As expected focus rapidly shifted away from the just concluded Yankee Stadium deal and gravitated toward Queens and the proposed new stadium for the Mets. The stadium that was unveiled yesterday evoked memories of the old Ebbets Field and brought tears to the eyes of Met owner Fred Wilpon. All was not euphoric, however.
Amidst all of the hoopla was one discordant note. As we have already discussed there is a concern among the Queens council delegation, led in this regard by Hiram Monseratte, that the Mets need to do more to become "good neighbors" to the communities of the borough they reside in.
As an expression of their concern the councilmembers have temporarily tabled the Finance Committee hearing that was scheduled on the stadium funding for next week. As the NY Sun reports today, Monseratte and his colleagues want the Mets to replicate the Yankees' effort in the South Bronx. As the councilman said, "We love the Mets. But we also want the Mets to be good corporate neighbors...The same way the residents of the Bronx are benefiting from an agreement with the Yankees, Queens residents should be benefiting from an agreement with the Mets."
Monseratte's push for parity for Queens and his role in the delayed council hearing did not sit well with Mayor Mike. As the NY Times reports, "The prospect of community groups demanding a Yankee-like benefits deal from the Mets angered Mayor Michael Bloomberg. 'Every development project in the city is not just going to be a horn of plenty for everybody that wants to grab something...' New development, he said, should not be a rush to 'line up to get ransom.'"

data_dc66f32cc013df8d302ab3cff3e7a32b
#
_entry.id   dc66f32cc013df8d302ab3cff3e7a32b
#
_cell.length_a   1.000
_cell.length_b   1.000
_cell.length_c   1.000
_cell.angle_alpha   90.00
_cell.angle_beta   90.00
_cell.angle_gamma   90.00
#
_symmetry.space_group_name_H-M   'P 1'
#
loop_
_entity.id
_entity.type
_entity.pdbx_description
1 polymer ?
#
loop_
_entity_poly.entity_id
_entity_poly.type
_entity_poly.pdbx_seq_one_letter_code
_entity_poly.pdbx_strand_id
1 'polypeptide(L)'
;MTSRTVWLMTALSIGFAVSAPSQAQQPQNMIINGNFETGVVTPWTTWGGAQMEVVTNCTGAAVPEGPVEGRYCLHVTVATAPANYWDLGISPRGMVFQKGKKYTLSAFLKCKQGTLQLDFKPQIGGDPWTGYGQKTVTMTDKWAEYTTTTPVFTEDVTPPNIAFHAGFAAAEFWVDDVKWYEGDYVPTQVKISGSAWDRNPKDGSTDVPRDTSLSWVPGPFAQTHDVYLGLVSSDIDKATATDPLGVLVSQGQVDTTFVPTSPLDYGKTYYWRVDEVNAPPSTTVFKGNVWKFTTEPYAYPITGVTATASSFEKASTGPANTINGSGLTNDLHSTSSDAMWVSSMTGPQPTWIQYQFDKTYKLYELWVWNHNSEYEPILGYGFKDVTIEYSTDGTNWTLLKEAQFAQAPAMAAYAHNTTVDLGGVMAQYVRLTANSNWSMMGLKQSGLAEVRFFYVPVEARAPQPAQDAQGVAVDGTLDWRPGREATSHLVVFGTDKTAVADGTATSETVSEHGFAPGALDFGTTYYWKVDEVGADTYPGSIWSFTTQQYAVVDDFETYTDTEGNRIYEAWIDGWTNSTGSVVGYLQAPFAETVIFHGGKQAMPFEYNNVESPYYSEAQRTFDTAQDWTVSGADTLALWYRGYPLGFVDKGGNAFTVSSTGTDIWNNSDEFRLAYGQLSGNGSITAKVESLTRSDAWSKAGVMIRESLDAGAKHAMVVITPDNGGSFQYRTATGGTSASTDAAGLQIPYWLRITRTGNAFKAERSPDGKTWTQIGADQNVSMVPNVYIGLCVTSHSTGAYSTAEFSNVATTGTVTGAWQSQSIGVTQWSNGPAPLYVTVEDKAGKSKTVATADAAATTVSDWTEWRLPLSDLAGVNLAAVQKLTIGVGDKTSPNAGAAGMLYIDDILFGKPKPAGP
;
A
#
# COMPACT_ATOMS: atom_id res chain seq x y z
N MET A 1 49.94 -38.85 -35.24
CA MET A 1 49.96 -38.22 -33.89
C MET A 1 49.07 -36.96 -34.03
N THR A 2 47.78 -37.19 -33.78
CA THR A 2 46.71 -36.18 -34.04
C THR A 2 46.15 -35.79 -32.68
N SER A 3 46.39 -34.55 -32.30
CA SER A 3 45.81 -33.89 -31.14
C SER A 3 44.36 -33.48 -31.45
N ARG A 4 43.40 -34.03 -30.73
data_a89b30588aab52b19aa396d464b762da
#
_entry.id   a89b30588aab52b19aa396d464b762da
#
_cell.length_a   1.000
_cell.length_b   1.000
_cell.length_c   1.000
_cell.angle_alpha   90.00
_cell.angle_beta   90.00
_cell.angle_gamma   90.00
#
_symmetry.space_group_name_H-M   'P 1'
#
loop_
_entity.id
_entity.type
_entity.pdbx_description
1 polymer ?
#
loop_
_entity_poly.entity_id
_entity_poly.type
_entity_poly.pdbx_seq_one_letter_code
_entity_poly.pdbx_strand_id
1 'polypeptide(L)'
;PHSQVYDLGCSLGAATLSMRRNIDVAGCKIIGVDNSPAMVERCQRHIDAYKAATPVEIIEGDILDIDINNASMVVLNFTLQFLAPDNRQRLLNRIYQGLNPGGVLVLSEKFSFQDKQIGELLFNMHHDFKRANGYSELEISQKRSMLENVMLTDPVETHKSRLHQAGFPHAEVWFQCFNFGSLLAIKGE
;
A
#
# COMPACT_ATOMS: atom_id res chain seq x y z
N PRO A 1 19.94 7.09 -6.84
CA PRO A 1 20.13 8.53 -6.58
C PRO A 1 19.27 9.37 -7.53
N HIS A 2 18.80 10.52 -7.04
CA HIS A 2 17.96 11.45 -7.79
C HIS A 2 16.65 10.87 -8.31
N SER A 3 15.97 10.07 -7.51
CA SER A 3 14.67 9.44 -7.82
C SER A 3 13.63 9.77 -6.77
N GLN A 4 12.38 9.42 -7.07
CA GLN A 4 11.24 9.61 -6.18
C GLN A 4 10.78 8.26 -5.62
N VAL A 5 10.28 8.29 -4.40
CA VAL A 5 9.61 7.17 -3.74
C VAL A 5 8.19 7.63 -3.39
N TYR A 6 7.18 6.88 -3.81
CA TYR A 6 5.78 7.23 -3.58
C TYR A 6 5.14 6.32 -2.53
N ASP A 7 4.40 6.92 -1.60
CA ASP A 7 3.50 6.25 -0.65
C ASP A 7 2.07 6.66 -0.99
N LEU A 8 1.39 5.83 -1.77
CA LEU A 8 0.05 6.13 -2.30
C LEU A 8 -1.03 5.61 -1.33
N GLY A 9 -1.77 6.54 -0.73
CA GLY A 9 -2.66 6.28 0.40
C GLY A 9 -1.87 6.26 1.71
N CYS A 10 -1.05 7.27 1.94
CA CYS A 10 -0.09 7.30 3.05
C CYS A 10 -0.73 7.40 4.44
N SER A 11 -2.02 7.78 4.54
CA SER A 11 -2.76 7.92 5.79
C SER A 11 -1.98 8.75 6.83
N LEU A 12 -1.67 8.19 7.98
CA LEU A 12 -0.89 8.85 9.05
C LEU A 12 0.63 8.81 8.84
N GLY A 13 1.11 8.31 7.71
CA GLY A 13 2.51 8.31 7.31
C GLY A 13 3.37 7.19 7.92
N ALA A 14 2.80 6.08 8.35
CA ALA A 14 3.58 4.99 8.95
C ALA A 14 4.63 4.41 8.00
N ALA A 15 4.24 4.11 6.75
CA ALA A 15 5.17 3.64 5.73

Is the mayor serious? The Gateway project the AY project and the Yankee Stadium deal all have a community benefits component. In all of these cases there is a recognition that economic development needs to be accountable, particularly to the host communities. This is especially true when there is a considerable public investment in the deal.
In the case of a sports team the argument is even more compelling. As Andrew Zimbalist, the sports stadium guru from Smith College points out in today's Sun, "the amount of 'trickle down' from the arenas into the neighborhoods is more like a 'light trickle.'" The money flow is more out to the corporate office than towards the local community.
It is also true that a local professional sports team has a different relationship with the community than any other business. Very few companies can consistently break so many hearts as the Mets do on a regular basis. There is a deep emotional connection between a team and its local area fans. It is, or should be, in the interest of the franchise to nurture this relationship and certainly not take it for granted.
Insuring this kind of ongoing relationship should be job one when, as Crains Insider reports, the Queens delegation meets with the Mets today. We kind of like the idea the Andrew Wolf floated in his critique of the Yankees CBA today. A big chunk of any change that is negotiated should go directly in support of the little leagues of Queens, and not into the hands of local pols.
This is exactly what we're trying to do with FCRC, the Brooklyn Sports Alliance and the Brooklyn Nets: a working partnership with the kids and coaches of the borough. This is certainly not any "ransom" but an example of enlightened self-interest.